“After more than two years of hard work, culminating in two days of tough negotiations in mediation, we came out with a deal; a very good deal. I am very happy to report that we are finally moving on from this chapter in our City’s history, moving forward, and further down the path to prosperity.”

“First, the overall back pay for active police and firefighters, as well as retirees, including interest for the actives, is just under $30 million. I want to underline one thing here. Notwithstanding the fact that we never should have been in this situation in the first place, had the Doherty Administration paid by the June 30th, 2013 deadline set in their own Settlement Agreement, the City would have saved $3.7 Million—the approximate equivalent of two years of debt service.” 

“Second, we were able to negotiate out the interest payment to retirees, saving us $3.6 million—over 10 percent of what we are paying out for back pay and the active’s interest. In addition, in order to provide critical relief to our pension funds, we negotiated the retirees’ payment to be a part of this deal, not out of the pension funds themselves. Had we not been able to negotiate this key deal point, the pension fund’s actuary wrote that the alternative “result would have been devastating to the Pension Plans.”

“Third, over $1.5 million will be deposited into the police and fire pension funds. Of course, shoring up the pension funds has always been one of the highest priorities of my administration. This is a crucial step in that direction and demonstrates our collective willingness to see that we all take responsibility in seeking change for the better.  Essentially, we accomplished this by negotiating down the interest rate from 6 percent to 3 percent, starting when I took office, and then using the 3 percent savings that would have otherwise gone directly to back pay for this critical investment. Now, this is not going to be used in our budget, but will be deposited directly into the pension fund, allowing this investment to grow and help defray the long term liability we are working everyday to reduce.” 


“Fourth, as part of this deal, but with a focus on the long term financial recovery of this City, we negotiated game-changing pension reforms with the unions. With any deposit that goes into the pension, from the $1.5 million we are announcing today to a potential investment many times that from the proceeds of the sewer deal, I have always emphasized that I need to have confidence that that investment will be secure.”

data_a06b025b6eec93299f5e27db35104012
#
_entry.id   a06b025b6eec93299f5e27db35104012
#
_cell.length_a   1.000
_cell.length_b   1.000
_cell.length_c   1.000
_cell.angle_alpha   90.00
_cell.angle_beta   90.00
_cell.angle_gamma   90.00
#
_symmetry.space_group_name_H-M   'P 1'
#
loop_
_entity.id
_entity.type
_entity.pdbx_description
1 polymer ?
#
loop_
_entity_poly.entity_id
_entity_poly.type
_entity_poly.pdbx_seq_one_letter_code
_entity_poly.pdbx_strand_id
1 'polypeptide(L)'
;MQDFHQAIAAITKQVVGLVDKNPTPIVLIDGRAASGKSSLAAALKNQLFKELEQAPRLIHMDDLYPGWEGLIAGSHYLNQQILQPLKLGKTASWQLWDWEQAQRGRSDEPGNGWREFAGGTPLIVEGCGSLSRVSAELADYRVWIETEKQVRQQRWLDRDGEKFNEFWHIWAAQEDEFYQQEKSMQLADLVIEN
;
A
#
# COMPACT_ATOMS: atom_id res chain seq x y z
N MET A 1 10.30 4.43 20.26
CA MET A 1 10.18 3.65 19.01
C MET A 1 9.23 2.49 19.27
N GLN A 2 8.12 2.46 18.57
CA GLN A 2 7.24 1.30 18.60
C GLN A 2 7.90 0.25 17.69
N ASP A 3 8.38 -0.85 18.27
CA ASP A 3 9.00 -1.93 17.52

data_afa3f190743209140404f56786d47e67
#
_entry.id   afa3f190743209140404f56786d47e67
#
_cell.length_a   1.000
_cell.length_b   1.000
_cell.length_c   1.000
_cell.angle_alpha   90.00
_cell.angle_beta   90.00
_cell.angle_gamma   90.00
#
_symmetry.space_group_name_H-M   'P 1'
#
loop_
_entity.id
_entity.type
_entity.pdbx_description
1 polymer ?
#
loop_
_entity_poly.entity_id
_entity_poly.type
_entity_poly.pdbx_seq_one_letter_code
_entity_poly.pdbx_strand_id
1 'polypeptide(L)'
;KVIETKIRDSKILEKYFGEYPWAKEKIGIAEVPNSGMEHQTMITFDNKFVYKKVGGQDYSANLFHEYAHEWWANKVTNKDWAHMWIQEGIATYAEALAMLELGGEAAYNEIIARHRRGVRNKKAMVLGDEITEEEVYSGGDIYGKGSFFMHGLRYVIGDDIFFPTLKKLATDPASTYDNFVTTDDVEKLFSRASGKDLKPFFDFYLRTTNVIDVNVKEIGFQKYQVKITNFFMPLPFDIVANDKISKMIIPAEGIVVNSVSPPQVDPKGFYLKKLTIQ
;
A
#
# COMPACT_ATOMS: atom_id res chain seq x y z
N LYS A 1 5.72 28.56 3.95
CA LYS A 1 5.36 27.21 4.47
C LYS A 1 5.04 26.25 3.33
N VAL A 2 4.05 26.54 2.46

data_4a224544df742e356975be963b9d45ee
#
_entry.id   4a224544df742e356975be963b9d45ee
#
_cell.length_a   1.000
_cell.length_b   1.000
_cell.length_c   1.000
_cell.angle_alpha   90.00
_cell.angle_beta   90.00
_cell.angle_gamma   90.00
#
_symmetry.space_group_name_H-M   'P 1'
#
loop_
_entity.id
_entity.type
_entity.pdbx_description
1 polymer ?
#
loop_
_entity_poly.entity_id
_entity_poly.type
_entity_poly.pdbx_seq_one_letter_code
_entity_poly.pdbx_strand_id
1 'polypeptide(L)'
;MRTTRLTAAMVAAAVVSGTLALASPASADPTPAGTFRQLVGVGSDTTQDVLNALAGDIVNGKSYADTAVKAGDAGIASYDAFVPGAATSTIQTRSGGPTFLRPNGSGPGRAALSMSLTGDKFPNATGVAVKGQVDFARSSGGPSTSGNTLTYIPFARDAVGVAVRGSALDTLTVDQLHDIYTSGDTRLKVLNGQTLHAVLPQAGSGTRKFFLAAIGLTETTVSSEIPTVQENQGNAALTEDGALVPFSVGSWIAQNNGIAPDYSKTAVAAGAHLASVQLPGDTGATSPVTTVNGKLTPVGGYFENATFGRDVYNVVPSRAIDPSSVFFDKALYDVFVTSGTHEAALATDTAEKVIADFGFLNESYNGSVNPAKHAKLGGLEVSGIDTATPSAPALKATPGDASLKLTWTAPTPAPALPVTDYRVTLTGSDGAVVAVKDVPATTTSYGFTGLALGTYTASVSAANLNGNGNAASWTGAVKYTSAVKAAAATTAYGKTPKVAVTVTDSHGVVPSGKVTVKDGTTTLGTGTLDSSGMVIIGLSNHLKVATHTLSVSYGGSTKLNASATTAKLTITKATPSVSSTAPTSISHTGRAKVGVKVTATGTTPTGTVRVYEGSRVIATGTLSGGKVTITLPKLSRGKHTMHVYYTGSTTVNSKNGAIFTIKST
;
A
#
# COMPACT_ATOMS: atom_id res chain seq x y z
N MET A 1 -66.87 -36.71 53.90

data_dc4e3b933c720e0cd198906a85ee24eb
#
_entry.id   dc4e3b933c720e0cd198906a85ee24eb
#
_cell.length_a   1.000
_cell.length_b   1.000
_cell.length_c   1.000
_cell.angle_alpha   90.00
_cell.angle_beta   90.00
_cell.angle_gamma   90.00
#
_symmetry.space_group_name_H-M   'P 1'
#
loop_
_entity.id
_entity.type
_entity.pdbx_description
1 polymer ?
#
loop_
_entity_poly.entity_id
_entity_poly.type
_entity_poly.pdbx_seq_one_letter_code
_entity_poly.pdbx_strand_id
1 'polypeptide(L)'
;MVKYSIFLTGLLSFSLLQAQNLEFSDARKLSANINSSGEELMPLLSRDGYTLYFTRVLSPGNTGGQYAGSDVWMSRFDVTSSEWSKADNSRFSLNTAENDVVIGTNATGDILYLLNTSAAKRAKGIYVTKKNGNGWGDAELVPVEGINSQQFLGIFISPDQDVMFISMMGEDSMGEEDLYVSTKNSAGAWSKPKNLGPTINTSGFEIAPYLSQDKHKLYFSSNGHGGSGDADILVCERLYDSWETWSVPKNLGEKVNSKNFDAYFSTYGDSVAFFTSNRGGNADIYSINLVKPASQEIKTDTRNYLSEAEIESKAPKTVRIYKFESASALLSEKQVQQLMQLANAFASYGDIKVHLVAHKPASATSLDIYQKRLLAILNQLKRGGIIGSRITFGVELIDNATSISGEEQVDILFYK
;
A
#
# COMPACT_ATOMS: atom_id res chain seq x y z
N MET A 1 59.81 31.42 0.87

“From this point onward, the City’s pension funds will be managed by a nationally-recognized Third Party Administrator, who will ensure that the pension funds are professionally managed, that all regular and disability pensions are only paid according to the strict application of our laws, and that the pension system operates at the high standard expected by our retirees and taxpayers. Disability pension determinations will be made by a single specialist physician, selected from a panel with no ties to the Unions or the Administration, and this physician’s determination will be final. In addition, every reform negotiated last year into the fire contract, which seeks to reign in the COLAs for disability pensioners, will be added to the police contract.” 

“In total, the backpay, active interest, and pension fund deposit amounts to $31.5 million. Again, we also achieved $3.6 million in concessions beyond the $1.6 million pension deposit.”

 “In addition, as with any debt issue, there will be costs related to the financing of the transaction itself, which we will finalize in the coming weeks.” 

“What we have proven today is that the City of Scranton meets its challenges. We do not kick the can down the road or look for an easy way out. We had a problem, we thought about it, strategized, and we solved it. Am I happy that we will have to add this debt service cost to our budget? Of course not. But it was our responsibility and I would rather announce to the financial community, our own community of stakeholders, and all Scrantonians that this Administration pays its debts—rather than tell them that we give up, default, and hand the keys over to a federal judge.” 

“Our accomplishment today marks a huge step forward for the City of Scranton. And, I am excited to say, that you will be hearing from me again in the next few weeks with more major announcements on our progress meeting some of our City’s biggest challenges.”

“Again, let me summarize some of what we accomplished:”

“The City will pay only what the police and firefighters are owed—not a cent more.”

“Up through December 31, 2013, interest will be calculated at the Court-ordered minimum 6 percent. From the start of the Courtright Administration on, the interest rate will be cut in half, calculated at a reduced rate of 3 percent.”

“The City will deposit the interest savings into each Union’s respective pension fund—approximately $1.5 million.”

“The retirees will receive no interest, saving over $3.6 million for the City.”

“The City’s pension funds will be managed by a nationally-recognized Third Party Administrator, Disability pension determinations will be made by a single specialist whose determination will be final.”

“All of the pension reform language negotiated into the current fire contract will be added to the police contract.”

Thank you.